I just walked out of Apple’s keynote introduction of the iPhone 6, iPhone 6 Plus, and Apple Watch. After spending some time in the hands-on area that Apple set up for attendees, I thought I’d give you my thoughts on the products.
Having attended almost every Apple event since 1999, I’m used to the build-up the company uses to introduce its new products. This keynote was completely different. It only took Tim Cook seven minutes to introduce the new iPhone, and three of those were a video.
You could tell right away that Apple was moving towards something big, and it wasn’t just the introduction of the new iPhones.
iPhone 6 and iPhone 6 Plus
I’ve said for a long time that a bigger iPhone for the sake of being bigger was wrong—I still maintain that opinion, even with Apple’s larger iPhone 6 Plus coming in at 5.5-inches. To be clear, it is a large iPhone—probably bigger than what you think it is. 1
What is nice is that Apple figured out some new gestures to make the 6 Plus workable with one hand. For instance, double-tapping the Home Button will move items from the top of the screen, down to the bottom. This makes it easier to do things, like tap Safari’s address bar, without stretching.
Features like this will make the iPhone 6 Plus easier to use for many people. One-handed use of an iPhone is still very important to me, and many other people I’ve talked to about these larger devices.
I don’t know if the iPhone 6 Plus will comfortably fit in my pocket or not. With all of the security around, I thought it best not trying to stuff one in my pants pocket. I’ll need to wait to try that out when the device comes out on the market.
That aside, I’m hopeful that the iPhone 6 Plus will fit into my workflow because I do like some of the things Apple did with the larger screen. Giving apps a different view in landscape mode is a great move—of course, they do the same thing with the iPad and that works great as well.
For people not interested in the larger iPhone 6 Plus, there is the iPhone 6. I have absolutely no concerns about the iPhone 6 and its larger screen. It fit comfortably in my hands and allowed for one-handed use throughout all apps I tried.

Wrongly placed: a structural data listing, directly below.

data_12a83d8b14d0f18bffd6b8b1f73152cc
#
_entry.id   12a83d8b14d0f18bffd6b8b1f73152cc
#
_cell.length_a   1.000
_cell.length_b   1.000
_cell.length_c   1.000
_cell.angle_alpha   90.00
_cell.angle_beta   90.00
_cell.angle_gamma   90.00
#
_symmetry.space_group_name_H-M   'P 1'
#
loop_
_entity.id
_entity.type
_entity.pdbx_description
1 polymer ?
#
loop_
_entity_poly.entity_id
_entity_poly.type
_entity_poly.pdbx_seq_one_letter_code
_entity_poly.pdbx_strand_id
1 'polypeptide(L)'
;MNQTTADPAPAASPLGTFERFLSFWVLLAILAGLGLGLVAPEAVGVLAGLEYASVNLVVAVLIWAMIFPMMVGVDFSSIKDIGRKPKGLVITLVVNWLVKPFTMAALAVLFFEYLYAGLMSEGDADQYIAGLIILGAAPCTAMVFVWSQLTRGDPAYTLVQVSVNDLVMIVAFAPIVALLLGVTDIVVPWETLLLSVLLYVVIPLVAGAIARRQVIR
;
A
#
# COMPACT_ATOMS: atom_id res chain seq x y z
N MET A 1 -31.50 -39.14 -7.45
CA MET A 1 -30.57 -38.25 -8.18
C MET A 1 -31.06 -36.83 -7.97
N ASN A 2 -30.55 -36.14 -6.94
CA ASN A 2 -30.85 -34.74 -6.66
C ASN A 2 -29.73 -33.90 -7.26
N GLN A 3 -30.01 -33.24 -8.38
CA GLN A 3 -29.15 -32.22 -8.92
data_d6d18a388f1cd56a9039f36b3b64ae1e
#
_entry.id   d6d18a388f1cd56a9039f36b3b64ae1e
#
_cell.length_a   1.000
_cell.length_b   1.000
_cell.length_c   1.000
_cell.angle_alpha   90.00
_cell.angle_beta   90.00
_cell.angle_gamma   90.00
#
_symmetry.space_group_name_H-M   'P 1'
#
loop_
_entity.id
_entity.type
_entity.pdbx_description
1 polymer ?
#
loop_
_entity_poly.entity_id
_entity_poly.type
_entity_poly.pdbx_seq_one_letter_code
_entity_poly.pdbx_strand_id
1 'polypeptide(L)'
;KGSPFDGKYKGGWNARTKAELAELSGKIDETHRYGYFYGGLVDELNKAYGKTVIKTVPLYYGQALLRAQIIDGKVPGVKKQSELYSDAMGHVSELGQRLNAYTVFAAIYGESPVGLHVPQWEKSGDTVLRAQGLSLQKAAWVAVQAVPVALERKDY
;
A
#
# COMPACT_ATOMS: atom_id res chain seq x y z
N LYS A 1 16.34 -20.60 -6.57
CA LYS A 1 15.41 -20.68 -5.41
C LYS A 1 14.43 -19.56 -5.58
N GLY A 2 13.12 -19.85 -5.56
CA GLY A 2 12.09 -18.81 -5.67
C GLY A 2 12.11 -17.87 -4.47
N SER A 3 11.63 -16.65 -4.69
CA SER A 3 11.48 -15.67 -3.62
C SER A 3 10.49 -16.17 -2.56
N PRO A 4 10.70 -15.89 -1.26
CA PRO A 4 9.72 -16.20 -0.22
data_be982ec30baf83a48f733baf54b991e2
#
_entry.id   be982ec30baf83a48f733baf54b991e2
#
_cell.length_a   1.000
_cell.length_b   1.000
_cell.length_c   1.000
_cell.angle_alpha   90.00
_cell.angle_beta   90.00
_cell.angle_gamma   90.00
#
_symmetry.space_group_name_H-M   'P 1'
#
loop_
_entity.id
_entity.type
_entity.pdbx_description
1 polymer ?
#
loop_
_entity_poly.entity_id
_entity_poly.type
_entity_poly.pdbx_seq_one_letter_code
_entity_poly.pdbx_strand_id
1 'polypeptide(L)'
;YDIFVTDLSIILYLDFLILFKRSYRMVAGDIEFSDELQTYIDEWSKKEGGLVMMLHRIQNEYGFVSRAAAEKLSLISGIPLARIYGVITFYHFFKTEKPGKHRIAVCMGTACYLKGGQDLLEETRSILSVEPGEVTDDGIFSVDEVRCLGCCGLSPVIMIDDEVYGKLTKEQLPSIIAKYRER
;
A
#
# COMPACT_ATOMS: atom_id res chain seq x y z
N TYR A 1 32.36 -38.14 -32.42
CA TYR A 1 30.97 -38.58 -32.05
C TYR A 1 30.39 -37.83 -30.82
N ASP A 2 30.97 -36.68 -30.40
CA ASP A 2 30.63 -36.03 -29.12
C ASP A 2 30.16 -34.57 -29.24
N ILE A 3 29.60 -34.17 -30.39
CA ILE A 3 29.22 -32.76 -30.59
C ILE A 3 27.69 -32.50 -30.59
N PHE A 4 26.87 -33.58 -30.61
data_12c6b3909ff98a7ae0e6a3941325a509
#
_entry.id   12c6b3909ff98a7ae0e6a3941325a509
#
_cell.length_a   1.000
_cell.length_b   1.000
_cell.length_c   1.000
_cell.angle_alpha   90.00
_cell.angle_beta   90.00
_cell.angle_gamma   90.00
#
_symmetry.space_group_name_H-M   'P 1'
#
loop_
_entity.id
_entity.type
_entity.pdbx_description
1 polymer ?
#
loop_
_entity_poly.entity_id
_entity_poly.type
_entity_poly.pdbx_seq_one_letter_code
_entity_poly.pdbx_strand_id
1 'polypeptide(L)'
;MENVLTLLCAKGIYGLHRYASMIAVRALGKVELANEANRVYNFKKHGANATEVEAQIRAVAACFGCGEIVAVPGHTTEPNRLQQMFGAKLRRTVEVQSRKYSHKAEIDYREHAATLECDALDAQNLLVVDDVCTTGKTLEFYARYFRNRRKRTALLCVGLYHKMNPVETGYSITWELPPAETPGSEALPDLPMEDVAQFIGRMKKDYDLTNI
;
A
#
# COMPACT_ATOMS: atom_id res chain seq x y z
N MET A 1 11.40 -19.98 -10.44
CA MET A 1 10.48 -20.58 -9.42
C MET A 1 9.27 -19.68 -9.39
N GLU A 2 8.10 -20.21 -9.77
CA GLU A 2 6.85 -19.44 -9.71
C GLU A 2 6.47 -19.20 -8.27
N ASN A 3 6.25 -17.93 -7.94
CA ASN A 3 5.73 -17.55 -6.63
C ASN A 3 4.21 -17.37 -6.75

Upgrading to the iPhone 6 will be like upgrading from an iPhone 5 to an iPhone 5S—yes, it’s bigger, but it’s also very comfortable. It will be a very easy upgrade for most people.
That said, I’d be hard pressed to guess which model will be the top seller for Apple. The company has proven in the past that the inexpensive model isn’t always the top seller. I think many people will be like me and need to see it in person and see how it feels. It’s a departure for Apple, but one they could make work with iOS 8 and the special gestures incorporated into the software.
I’m not quite sure what I expected the Apple Watch design to be, but in some ways it’s more like a watch than I anticipated. My personal expectations aside, this is a beautiful device. What Apple did with the digital crown is just genius—allowing users to scroll and zoom and move around the interface in ways that make sense, but were completely unexpected. That’s what Apple is all about—fixing problems and pain points.
I’m very impressed with the software on Apple Watch. Instead of porting the iOS interface over to the watch, Apple created a new way of navigating and interacting with a device that we’re all familiar with.
The way the apps kind of float on the screen and the ability to move around easily through them is what will make the Apple Watch appeal to consumers. The customized notifications will make the watch more usable as well.
I don’t think there’s any doubt that Apple has three hits after today’s introductions. For me, these products will come down more to personal preference than any device introduction that we’ve seen in the past.
I’m not sure why, but it was bigger than what I thought it would be. ↩